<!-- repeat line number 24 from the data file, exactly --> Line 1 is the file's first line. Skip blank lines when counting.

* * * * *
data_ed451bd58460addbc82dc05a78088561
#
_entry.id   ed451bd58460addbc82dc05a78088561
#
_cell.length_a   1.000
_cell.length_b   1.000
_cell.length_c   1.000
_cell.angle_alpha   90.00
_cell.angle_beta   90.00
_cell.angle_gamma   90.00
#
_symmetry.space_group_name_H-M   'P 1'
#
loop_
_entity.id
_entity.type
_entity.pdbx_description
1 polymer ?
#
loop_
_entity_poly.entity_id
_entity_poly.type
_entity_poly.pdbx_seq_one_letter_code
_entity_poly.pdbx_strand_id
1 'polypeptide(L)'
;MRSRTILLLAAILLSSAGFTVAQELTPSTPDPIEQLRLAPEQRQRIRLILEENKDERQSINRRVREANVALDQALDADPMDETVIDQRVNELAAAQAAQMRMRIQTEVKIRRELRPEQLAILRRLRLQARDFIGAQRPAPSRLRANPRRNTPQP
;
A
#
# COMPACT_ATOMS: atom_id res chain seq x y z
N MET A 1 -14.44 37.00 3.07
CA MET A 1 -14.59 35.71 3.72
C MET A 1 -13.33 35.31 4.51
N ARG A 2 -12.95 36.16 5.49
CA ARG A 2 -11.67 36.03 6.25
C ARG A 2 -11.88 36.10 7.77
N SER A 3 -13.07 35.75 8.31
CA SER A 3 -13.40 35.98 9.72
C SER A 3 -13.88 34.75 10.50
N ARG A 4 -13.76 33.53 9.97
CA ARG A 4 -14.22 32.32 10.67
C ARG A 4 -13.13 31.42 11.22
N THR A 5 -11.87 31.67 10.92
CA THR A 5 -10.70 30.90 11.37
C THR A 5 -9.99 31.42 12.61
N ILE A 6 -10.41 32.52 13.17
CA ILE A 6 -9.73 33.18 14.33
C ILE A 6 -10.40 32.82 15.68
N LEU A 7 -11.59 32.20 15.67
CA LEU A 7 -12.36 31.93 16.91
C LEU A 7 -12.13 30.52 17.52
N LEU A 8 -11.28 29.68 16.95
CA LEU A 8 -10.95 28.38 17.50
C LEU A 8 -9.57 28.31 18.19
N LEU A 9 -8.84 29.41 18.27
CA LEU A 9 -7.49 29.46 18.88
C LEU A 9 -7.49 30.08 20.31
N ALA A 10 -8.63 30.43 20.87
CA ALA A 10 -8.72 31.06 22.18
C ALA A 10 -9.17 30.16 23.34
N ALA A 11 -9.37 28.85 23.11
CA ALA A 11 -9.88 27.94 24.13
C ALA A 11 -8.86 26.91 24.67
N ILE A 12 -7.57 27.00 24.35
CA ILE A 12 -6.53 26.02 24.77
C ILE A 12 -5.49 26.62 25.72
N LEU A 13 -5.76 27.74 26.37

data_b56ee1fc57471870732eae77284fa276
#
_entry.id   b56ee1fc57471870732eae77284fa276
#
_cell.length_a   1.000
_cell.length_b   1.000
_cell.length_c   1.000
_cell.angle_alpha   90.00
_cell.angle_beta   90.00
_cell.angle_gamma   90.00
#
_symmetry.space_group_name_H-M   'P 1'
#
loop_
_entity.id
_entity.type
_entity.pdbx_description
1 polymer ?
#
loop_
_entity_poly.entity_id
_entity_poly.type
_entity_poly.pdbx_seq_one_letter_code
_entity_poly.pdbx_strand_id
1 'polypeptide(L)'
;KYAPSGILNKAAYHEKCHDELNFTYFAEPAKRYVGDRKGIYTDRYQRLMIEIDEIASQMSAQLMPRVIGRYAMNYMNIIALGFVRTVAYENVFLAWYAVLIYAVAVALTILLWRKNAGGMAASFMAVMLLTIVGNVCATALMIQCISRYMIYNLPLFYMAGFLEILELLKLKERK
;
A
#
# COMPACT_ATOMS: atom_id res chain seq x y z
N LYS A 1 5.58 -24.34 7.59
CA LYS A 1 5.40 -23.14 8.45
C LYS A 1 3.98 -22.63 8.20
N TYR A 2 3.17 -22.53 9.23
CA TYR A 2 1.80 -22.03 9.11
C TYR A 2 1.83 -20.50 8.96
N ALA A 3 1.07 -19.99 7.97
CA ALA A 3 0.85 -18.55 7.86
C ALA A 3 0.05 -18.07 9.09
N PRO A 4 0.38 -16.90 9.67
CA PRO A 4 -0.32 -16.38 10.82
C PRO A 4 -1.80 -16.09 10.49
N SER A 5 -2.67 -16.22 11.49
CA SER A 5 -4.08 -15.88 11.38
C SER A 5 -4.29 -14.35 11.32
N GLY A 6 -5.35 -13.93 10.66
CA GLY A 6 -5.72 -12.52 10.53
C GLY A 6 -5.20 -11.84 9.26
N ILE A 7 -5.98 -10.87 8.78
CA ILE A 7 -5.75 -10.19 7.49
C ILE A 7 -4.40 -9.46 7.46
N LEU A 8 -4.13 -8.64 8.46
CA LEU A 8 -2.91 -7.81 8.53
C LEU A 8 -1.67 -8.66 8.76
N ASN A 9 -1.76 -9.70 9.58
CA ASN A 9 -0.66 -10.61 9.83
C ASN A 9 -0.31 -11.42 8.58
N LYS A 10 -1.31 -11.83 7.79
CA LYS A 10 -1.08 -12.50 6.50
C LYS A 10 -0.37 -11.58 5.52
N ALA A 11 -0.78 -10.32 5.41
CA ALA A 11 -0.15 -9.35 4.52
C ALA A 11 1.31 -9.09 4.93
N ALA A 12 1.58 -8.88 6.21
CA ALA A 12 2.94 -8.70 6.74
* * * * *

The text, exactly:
_entity_poly.pdbx_strand_id